An employee alleged that Brookshire Grocery Company caused her back injuries when the worker Barbara Goss was trying to step over a “lowboy” cart.
The Texas Supreme Court ruled against her: To the extent that stepping over a lowboy is dangerous, it is a danger apparent to anyone, including Goss. A lowboy stands about 42 inches high, measures about two and a half feet by five feet, and rolls on four wheels.
Goss stepped over one as she entered a freezer, but on the way out her shin struck the lowboy and she hurt herself grabbing a shelf to stop her fall.
The trial court found Brookshire negligent and awarded Goss damages for pain, anguish, loss of earning capacity, physical impairment and medical expenses.
The Sixth District appeals court affirmed the verdict, holding that Brookshire owed Goss a duty to warn of safe handling of lowboys.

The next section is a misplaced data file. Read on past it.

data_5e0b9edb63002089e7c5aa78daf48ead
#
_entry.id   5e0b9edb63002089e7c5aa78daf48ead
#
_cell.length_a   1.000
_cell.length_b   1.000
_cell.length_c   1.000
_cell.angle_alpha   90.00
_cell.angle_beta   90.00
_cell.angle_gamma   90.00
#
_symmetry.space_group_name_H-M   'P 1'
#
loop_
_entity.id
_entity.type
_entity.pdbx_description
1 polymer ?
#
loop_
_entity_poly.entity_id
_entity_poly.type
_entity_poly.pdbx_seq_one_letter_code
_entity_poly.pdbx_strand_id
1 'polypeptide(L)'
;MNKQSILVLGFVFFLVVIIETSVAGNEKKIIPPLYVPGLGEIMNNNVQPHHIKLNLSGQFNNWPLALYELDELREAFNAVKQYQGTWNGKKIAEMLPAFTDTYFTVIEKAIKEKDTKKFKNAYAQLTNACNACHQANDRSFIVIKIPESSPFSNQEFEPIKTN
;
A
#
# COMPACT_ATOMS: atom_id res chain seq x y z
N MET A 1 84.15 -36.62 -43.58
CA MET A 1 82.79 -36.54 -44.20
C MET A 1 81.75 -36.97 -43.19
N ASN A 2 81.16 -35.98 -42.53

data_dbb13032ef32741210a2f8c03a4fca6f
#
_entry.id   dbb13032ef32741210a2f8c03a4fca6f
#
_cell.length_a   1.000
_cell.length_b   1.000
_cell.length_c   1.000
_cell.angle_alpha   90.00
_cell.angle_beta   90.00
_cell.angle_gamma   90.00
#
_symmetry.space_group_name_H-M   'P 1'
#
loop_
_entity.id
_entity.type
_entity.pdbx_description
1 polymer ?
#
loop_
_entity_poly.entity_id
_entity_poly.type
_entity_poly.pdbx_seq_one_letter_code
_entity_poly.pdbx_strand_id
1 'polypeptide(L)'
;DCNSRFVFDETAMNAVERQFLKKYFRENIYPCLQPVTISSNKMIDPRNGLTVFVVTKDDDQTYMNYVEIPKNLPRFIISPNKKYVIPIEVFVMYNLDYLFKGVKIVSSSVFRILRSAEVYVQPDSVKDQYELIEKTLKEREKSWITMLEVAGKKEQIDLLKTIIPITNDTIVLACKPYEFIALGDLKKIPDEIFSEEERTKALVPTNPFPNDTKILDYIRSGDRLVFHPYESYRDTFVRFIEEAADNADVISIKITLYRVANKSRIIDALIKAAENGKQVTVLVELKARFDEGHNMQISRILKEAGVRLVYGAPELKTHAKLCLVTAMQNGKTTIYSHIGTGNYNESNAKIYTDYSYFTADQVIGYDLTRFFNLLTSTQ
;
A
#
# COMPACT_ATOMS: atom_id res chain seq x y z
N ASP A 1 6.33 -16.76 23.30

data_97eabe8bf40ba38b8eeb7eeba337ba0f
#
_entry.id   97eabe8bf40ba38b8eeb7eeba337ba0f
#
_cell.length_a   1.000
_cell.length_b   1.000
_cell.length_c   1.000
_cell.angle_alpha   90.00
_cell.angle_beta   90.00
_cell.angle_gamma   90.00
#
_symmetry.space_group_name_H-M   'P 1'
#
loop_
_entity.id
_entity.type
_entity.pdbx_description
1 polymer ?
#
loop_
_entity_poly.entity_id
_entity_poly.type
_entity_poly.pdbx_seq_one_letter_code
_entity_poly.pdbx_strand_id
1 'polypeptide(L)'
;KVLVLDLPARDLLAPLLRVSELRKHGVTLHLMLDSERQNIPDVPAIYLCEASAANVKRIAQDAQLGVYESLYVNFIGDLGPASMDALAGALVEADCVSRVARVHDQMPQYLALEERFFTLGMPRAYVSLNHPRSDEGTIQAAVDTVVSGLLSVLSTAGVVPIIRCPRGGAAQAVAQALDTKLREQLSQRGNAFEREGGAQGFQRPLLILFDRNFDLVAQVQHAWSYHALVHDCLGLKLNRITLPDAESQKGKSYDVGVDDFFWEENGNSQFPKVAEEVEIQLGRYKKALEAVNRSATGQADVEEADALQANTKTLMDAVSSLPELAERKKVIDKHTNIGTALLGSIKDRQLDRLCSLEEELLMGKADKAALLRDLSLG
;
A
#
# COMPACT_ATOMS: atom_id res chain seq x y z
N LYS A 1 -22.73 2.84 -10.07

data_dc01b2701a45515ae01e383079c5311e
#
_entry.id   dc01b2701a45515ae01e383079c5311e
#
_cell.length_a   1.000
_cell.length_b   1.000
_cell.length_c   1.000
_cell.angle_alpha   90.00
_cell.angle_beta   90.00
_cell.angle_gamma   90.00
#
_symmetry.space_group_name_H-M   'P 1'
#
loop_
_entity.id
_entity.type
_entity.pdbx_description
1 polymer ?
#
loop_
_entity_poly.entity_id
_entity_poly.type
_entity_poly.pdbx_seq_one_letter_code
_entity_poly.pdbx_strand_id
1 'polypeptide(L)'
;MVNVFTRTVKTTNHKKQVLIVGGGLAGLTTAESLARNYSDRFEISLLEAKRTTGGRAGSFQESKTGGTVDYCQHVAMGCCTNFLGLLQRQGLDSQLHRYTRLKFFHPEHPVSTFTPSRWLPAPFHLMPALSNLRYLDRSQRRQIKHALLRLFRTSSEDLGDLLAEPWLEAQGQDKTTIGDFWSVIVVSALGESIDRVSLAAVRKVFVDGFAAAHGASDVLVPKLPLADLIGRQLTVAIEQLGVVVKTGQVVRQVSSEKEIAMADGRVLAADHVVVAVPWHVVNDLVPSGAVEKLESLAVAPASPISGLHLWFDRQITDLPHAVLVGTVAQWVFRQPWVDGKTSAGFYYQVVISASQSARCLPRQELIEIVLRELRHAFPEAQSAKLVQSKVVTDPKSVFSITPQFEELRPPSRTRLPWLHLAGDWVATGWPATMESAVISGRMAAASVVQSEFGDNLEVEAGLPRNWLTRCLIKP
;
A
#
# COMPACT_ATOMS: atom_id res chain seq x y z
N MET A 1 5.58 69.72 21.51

The Supreme Court noted, Boswell and the Sixth District should have spotted similarities to earlier decisions, Elwood and Skiles, that limited the duty to warn.
In Elwood, a Kroger worker, grabbed a customer’s car for leverage as he tried to catch a cart running downhill. A car door closed on his hand. The Court held that “Kroger had no duty to warn Elwood of a danger known to all and that an employer owes no duty to warn of hazards that are commonly known or already appreciated by the employee.”
In Skiles, a Jack in the Box worker, could not reach hamburgers in a delivery truck due to a broken gate so he jumped the gate with a ladder. He got injured.
The Court held that “any dangers associated with using a ladder to jump over a lift gate were obvious to Skiles.”
Likewise in the Goss case, the Court found no unusual danger. “A stationary, loaded lowboy is easily visible, and Goss saw it upon entering the cooler. Goss had both previously encountered lowboys in the course of her work and was able to safely navigate around this lowboy when she entered the cooler,” the Court reasoned.
They reversed the Sixth District and rendered judgment for Brookshire.
Legal Analysis: The Supremes deal another death blow to the already moribund field of premises liability.